Keynsham High Street – Designing out inclusive mobility

The council recently announced a trial to create a one-way system on Keynsham High Street. I’ve even heard it was designed by cyclists for cyclists but I’m guessing the term ‘cyclist’ must have clouded their way of thinking and I’d just like to remind the council that ‘cyclist’ is not a middle aged man in lycra and that you must design better.Designing For.png

There are big big issues in the design which have not considered sustainable safety. I mean serious omissions. Highways have ‘baked in’ infrastructure that encourages illegal behaviour that creates real danger for anyone cycling in the space.

This is only a quick run down of the issues. If you want to follow along, this is the PDF from which I’ve taken the details.

  1. The route is exceptionally straight. Highways design to create 20MPH Zones should introduce road calming as part of the design. Chicanes are viable and should be part of this space.Screen Shot 2017-02-26 at 10.08.48.pngScreen Shot 2017-02-26 at 10.08.42.png
  2.  The one-way lane is also 3.6m wide. Lanes MUST be 3m wide or AT LEAST 4.5m wide. Anything between encourages close pass behaviour.
  3. The cycle contraflow is 1.5m wide and runs, unprotected, right next to the lane. Highways England IAN 195/16 inclusive mobility indicates that we should be designing for a mobility vehicle 1.2m x 2.8m long. This covers cargo bikes, larger mobility scooters etc. Newer National Cycle Design Standards are also recommending 2m+ wide cycle lanes. 1.5m is not enough here.
  4. The cycle lane is unprotected (just paint) and the road already suffers from ‘white van man’ stopping to grab something from Greggs. Pole cones are cheap (less than £25 each) and could be used.
    For a ‘Keynsham in Bloom’ scenario planters can be used as well.long-beach-cycletrack-3rd-street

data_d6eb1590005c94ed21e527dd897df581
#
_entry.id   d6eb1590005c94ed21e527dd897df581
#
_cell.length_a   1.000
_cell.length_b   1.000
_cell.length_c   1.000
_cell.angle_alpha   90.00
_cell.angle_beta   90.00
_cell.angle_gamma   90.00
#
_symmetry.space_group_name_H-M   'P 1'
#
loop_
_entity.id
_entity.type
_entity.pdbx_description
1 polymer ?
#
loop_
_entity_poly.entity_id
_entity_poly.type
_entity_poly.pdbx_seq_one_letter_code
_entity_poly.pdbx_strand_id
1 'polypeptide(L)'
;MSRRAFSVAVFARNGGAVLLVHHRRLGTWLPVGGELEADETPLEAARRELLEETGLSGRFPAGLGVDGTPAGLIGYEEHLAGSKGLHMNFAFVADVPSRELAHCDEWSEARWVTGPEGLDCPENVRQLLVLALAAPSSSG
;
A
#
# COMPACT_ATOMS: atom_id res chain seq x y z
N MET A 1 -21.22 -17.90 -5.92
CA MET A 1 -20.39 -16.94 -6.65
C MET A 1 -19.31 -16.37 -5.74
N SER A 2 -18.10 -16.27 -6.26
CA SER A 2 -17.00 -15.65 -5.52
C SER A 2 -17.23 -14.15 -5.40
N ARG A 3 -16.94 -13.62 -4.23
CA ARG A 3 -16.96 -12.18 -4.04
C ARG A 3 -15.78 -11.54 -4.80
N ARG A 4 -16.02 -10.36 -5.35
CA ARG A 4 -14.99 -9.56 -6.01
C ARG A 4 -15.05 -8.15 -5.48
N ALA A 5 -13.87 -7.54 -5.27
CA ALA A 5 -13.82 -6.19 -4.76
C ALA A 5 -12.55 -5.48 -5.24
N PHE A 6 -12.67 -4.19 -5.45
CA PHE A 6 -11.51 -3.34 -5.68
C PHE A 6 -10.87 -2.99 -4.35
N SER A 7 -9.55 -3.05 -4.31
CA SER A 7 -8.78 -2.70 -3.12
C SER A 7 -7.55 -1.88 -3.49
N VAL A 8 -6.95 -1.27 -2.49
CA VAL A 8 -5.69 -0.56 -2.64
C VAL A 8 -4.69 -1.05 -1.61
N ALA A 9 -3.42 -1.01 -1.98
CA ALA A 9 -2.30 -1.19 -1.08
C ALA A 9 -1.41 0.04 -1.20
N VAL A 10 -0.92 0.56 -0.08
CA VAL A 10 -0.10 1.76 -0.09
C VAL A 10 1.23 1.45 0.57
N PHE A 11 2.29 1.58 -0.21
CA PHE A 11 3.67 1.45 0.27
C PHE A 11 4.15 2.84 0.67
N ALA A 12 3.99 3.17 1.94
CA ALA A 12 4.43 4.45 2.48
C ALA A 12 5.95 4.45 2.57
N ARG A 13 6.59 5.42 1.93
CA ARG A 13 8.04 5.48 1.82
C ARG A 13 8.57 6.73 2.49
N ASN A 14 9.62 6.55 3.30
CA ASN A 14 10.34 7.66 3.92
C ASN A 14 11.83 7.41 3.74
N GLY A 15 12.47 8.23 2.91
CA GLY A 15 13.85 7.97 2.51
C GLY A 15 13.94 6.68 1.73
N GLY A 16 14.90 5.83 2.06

5. There is room to put the cycle lane against the kerb. This would also help those on mobility scooters as well as protect pedestrians. Also a key bit is that people ‘cross’ all over the place here. By having a cycle lane against the kerb, then a ‘buffer of planters’ you enable people to cross bit by bit safely interacting with each lane one at a time.
  6. Going back to our family cycling in this space, the junction is a nightmare. Seriously deadly but was oh so simple to fix. This is horrifying for a child to use or a parent with a 2.8m long bike (towing a child trailer). Screen Shot 2017-02-26 at 10.26.55.png
    It could be better simply through removing the poor interactions in that space by having the child on a bike negotiate around the space.Keynsham Quick Draw.png

I cannot stress how badly this space is designed with absolutely no thought for family cycling or placemaking. This could be so much better using paint and movable street furniture to create a great shopping street.

We really need the council officers to put this up on the wall and drummed into them on a daily basis:


I have raised these issues with Highways, but other people should do the same. What they are proposing is a fast rat run through the beating economic heart of the town. Sorry but no.

[Addendum] A rather fantastic site lets you play with street cross sections. I think this gives a ‘better’ solution that protects people while prioritising pedestrians.


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